echo 'The book cost: $1' (prints the literal 'the book cost $1')

For some commands you want the delayed expansion of a file mask as in the command

find . -name '*.jpg' (to find all jpg files with the current directory tree)
 
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  • #8
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The best script development strategy is to use echo statements to see what happens and to add your changes slowly and carefully, testing in between to make sure things are working as you expect.

I think bash also has a no-execute flag where the script will display with substitutions and adjustments but not execute and commands.

as in bash -n for noexecute:

https://tldp.org/LDP/abs/html/options.html

Table 33-1. Bash options

Abbreviation​
Name​
Effect​
-B​
brace expansion​
Enable brace expansion (default setting = on)​
+B​
brace expansion​
Disable brace expansion​
-C​
noclobber​
Prevent overwriting of files by redirection (may be overridden by >|)​
-D​
(none)​
List double-quoted strings prefixed by $, but do not execute commands in script​
-a​
allexport​
Export all defined variables​
-b​
notify​
Notify when jobs running in background terminate (not of much use in a script)​
-c ...​
(none)​
Read commands from ...
checkjobs​
Informs user of any open jobs upon shell exit. Introduced in version 4 of Bash, and still "experimental." Usage: shopt -s checkjobs (Caution: may hang!)​
-e​
errexit​
Abort script at first error, when a command exits with non-zero status (except in until or while loops, if-tests, list constructs)​
-f​
noglob​
Filename expansion (globbing) disabled​
globstar​
Enables the ** globbing operator (version 4+ of Bash). Usage: shopt -s globstar​
-i​
interactive​
Script runs in interactive mode​
-n
noexec
Read commands in script, but do not execute them (syntax check)
-o Option-Name​
(none)​
Invoke the Option-Name option​
-o posix​
POSIX​
Change the behavior of Bash, or invoked script, to conform to POSIX standard.​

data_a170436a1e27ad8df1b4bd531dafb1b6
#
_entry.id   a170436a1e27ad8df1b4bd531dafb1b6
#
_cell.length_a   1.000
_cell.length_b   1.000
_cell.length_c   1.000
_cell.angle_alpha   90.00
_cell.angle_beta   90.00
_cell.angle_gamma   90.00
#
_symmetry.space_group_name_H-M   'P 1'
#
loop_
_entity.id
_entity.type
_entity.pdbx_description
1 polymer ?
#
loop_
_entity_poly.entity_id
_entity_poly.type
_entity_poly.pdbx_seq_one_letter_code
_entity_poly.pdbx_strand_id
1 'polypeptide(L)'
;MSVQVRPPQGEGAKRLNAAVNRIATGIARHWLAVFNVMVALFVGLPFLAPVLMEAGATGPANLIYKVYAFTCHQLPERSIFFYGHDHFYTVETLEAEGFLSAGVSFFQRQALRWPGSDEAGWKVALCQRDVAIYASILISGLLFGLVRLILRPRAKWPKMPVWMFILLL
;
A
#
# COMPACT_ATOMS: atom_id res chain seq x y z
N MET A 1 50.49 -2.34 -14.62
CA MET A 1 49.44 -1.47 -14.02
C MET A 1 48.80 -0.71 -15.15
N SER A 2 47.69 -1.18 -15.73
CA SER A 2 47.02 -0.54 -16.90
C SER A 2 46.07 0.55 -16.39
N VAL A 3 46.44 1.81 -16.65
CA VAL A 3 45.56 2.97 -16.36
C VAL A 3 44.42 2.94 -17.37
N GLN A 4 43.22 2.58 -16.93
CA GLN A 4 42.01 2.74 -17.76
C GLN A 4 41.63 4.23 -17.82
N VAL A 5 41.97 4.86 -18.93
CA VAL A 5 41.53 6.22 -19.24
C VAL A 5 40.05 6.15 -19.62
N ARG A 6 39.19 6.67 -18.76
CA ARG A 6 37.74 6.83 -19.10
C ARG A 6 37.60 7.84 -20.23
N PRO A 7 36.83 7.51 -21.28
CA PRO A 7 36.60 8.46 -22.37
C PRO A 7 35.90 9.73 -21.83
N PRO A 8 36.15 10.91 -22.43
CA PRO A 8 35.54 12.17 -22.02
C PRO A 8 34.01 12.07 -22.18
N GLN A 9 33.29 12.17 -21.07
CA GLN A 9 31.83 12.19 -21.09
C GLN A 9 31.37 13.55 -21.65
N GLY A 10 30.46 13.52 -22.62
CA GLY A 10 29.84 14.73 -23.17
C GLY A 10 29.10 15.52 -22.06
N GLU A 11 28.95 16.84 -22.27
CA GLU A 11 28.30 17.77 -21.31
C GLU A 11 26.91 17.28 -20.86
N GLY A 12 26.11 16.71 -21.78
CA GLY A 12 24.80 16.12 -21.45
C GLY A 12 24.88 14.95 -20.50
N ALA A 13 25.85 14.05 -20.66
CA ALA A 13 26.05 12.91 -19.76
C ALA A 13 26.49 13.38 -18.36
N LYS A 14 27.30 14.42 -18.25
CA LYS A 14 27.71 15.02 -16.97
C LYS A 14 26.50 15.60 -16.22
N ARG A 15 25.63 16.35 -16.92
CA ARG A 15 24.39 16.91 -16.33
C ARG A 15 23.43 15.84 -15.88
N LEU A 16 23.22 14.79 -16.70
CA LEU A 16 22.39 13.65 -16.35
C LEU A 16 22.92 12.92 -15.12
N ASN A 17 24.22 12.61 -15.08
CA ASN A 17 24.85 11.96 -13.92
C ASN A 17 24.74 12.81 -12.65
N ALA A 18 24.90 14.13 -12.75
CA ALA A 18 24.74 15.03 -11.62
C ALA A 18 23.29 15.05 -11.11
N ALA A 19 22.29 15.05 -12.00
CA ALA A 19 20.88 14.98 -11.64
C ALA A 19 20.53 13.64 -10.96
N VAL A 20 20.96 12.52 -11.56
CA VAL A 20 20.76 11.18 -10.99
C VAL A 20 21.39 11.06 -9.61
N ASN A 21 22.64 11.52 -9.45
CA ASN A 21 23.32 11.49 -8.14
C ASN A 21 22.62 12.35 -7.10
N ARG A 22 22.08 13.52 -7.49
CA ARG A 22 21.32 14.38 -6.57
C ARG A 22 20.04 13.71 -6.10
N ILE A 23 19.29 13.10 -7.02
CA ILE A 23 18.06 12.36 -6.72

-o pipefail​
pipe failure​
Causes a pipeline to return the exit status of the last command in the pipe that returned a non-zero return value.​
-p​
privileged​
Script runs as "suid" (caution!)​
-r​
restricted​
Script runs in restricted mode (see Chapter 22).​
-s​
stdin​
Read commands from stdin​
-t​
(none)​
Exit after first command​
-u​
nounset​
Attempt to use undefined variable outputs error message, and forces an exit​
-v​
verbose​
Print each command to stdout before executing it​
-x​
xtrace​
Similar to -v, but expands commands​
-​
(none)​
End of options flag. All other arguments are positional parameters.​
--​
(none)​
Unset positional parameters. If arguments given (-- arg1 arg2), positional parameters set to arguments.​
 
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  • #9
Wrichik Basu
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Thanks, @Ibix; that also explains why ${arr[i+1]} or similar expressions execute without the need of double parenthesis inside the square brackets.
The single quote double quote issue is that single quotes are for literals ie no substitutions
I haven't used parameterized functions yet, but was hoping to use them soon. Thanks for pointing out this subtlety; otherwise I would have had to spend hours not realizing where the error is occurring.

Also, I have made one error in the program: > or < cannot be used for numeric comparisons; they are for strings. Instead, I have to use -lt or -gt and so on.

An interesting note regarding question no. 1: the following works: if [[ ( ${arr[j]} -gt ${arr[j+1]} ) ]];, which probably means I have to evaluate the expression inside a subshell to make it work.
 
  • #10
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I think the < and > re used for input output redirections:

echo "hello world" >somefile.txt

cat <somefile.txt

cat somefile.txt